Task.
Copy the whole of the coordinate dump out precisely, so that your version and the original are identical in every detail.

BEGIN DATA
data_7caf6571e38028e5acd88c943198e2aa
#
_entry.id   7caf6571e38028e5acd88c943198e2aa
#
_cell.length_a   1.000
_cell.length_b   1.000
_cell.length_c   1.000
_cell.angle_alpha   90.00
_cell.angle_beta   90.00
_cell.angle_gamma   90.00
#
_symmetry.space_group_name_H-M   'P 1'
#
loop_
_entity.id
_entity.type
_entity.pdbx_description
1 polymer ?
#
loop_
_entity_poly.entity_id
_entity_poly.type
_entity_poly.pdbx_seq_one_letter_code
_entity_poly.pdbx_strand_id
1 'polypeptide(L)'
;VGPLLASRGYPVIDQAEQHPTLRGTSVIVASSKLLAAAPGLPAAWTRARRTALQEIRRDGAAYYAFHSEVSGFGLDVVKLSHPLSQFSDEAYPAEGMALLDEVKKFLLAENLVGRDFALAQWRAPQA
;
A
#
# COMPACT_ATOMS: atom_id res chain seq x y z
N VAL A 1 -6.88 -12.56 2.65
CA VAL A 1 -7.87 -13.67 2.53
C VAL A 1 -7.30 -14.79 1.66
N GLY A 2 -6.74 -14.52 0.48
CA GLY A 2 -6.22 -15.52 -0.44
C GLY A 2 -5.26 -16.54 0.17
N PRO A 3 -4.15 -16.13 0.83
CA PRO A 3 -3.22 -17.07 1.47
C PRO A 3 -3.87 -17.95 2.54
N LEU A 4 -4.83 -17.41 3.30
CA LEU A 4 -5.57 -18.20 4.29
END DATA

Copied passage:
data_7caf6571e38028e5acd88c943198e2aa
#
_entry.id   7caf6571e38028e5acd88c943198e2aa
#
_cell.length_a   1.000
_cell.length_b   1.000
_cell.length_c   1.000
_cell.angle_alpha   90.00
_cell.angle_beta   90.00
_cell.angle_gamma   90.00
#
_symmetry.space_group_name_H-M   'P 1'
#
loop_
_entity.id
_entity.type
_entity.pdbx_description
1 polymer ?
#
loop_
_entity_poly.entity_id
_entity_poly.type
_entity_poly.pdbx_seq_one_letter_code
_entity_poly.pdbx_strand_id
1 'polypeptide(L)'
;VGPLLASRGYPVIDQAEQHPTLRGTSVIVASSKLLAAAPGLPAAWTRARRTALQEIRRDGAAYYAFHSEVSGFGLDVVKLSHPLSQFSDEAYPAEGMALLDEVKKFLLAENLVGRDFALAQWRAPQA
;
A
#
# COMPACT_ATOMS: atom_id res chain seq x y z
N VAL A 1 -6.88 -12.56 2.65
CA VAL A 1 -7.87 -13.67 2.53
C VAL A 1 -7.30 -14.79 1.66
N GLY A 2 -6.74 -14.52 0.48
CA GLY A 2 -6.22 -15.52 -0.44
C GLY A 2 -5.26 -16.54 0.17
N PRO A 3 -4.15 -16.13 0.83
CA PRO A 3 -3.22 -17.07 1.47
C PRO A 3 -3.87 -17.95 2.54
N LEU A 4 -4.83 -17.41 3.30
CA LEU A 4 -5.57 -18.20 4.29